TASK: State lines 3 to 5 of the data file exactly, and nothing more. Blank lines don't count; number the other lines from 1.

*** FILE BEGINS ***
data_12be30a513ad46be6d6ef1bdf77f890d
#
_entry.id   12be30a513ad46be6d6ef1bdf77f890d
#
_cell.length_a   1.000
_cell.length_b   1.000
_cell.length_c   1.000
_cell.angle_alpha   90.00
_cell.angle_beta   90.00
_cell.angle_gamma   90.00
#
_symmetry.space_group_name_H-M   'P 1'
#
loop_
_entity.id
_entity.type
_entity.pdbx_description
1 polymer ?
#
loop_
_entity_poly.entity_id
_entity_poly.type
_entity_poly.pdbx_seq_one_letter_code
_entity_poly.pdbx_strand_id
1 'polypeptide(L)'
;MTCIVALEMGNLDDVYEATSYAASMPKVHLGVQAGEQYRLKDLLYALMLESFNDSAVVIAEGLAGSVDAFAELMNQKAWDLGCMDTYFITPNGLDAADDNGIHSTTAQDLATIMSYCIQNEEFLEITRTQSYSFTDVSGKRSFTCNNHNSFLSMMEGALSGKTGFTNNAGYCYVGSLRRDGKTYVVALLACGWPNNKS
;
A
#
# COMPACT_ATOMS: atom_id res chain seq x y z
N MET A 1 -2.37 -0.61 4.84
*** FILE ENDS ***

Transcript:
_entry.id   12be30a513ad46be6d6ef1bdf77f890d
#
_cell.length_a   1.000